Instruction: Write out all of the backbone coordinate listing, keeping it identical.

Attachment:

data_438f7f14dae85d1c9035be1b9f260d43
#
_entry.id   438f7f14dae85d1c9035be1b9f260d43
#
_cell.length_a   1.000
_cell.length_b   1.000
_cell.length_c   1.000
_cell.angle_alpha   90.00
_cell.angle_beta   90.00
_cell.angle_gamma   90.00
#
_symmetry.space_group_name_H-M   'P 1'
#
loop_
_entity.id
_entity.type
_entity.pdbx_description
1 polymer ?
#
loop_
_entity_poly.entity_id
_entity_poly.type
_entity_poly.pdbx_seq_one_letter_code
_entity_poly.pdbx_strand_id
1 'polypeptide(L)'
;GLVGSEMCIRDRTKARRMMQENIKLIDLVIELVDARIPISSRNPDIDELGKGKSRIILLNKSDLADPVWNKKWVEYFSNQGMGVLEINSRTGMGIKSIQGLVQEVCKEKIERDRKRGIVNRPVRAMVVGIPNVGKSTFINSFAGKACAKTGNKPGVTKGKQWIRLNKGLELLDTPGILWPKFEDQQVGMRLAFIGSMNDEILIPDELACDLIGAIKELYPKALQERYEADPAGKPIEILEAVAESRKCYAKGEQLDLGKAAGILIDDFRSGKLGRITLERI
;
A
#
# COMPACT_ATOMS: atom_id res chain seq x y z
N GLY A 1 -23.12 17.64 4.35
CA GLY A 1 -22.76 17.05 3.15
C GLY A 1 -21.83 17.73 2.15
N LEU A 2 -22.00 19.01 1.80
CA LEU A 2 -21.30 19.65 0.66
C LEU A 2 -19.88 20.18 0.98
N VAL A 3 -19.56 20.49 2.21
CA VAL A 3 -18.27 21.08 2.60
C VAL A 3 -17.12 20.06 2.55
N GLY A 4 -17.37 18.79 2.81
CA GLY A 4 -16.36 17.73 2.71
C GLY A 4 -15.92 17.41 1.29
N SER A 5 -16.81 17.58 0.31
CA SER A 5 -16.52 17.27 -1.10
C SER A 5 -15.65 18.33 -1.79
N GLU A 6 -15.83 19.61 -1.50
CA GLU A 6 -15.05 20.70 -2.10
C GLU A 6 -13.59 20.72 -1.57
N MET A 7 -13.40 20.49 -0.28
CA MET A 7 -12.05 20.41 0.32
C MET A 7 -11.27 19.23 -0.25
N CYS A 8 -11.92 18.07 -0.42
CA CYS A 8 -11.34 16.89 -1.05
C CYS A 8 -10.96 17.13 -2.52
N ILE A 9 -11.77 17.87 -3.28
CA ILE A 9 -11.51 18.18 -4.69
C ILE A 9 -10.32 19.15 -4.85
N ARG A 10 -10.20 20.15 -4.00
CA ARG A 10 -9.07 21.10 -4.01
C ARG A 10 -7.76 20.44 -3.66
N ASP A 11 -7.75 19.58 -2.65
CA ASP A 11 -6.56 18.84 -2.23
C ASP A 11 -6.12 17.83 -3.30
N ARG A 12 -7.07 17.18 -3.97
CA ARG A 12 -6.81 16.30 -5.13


data_438f7f14dae85d1c9035be1b9f260d43
#
_entry.id   438f7f14dae85d1c9035be1b9f260d43
#
_cell.length_a   1.000
_cell.length_b   1.000
_cell.length_c   1.000
_cell.angle_alpha   90.00
_cell.angle_beta   90.00
_cell.angle_gamma   90.00
#
_symmetry.space_group_name_H-M   'P 1'
#
loop_
_entity.id
_entity.type
_entity.pdbx_description
1 polymer ?
#
loop_
_entity_poly.entity_id
_entity_poly.type
_entity_poly.pdbx_seq_one_letter_code
_entity_poly.pdbx_strand_id
1 'polypeptide(L)'
;GLVGSEMCIRDRTKARRMMQENIKLIDLVIELVDARIPISSRNPDIDELGKGKSRIILLNKSDLADPVWNKKWVEYFSNQGMGVLEINSRTGMGIKSIQGLVQEVCKEKIERDRKRGIVNRPVRAMVVGIPNVGKSTFINSFAGKACAKTGNKPGVTKGKQWIRLNKGLELLDTPGILWPKFEDQQVGMRLAFIGSMNDEILIPDELACDLIGAIKELYPKALQERYEADPAGKPIEILEAVAESRKCYAKGEQLDLGKAAGILIDDFRSGKLGRITLERI
;
A
#
# COMPACT_ATOMS: atom_id res chain seq x y z
N GLY A 1 -23.12 17.64 4.35
CA GLY A 1 -22.76 17.05 3.15
C GLY A 1 -21.83 17.73 2.15
N LEU A 2 -22.00 19.01 1.80
CA LEU A 2 -21.30 19.65 0.66
C LEU A 2 -19.88 20.18 0.98
N VAL A 3 -19.56 20.49 2.21
CA VAL A 3 -18.27 21.08 2.60
C VAL A 3 -17.12 20.06 2.55
N GLY A 4 -17.37 18.79 2.81
CA GLY A 4 -16.36 17.73 2.71
C GLY A 4 -15.92 17.41 1.29
N SER A 5 -16.81 17.58 0.31
CA SER A 5 -16.52 17.27 -1.10
C SER A 5 -15.65 18.33 -1.79
N GLU A 6 -15.83 19.61 -1.50
CA GLU A 6 -15.05 20.70 -2.10
C GLU A 6 -13.59 20.72 -1.57
N MET A 7 -13.40 20.49 -0.28
CA MET A 7 -12.05 20.41 0.32
C MET A 7 -11.27 19.23 -0.25
N CYS A 8 -11.92 18.07 -0.42
CA CYS A 8 -11.34 16.89 -1.05
C CYS A 8 -10.96 17.13 -2.52
N ILE A 9 -11.77 17.87 -3.28
CA ILE A 9 -11.51 18.18 -4.69
C ILE A 9 -10.32 19.15 -4.85
N ARG A 10 -10.20 20.15 -4.00
CA ARG A 10 -9.07 21.10 -4.01
C ARG A 10 -7.76 20.44 -3.66
N ASP A 11 -7.75 19.58 -2.65
CA ASP A 11 -6.56 18.84 -2.23
C ASP A 11 -6.12 17.83 -3.30
N ARG A 12 -7.07 17.18 -3.97
CA ARG A 12 -6.81 16.30 -5.13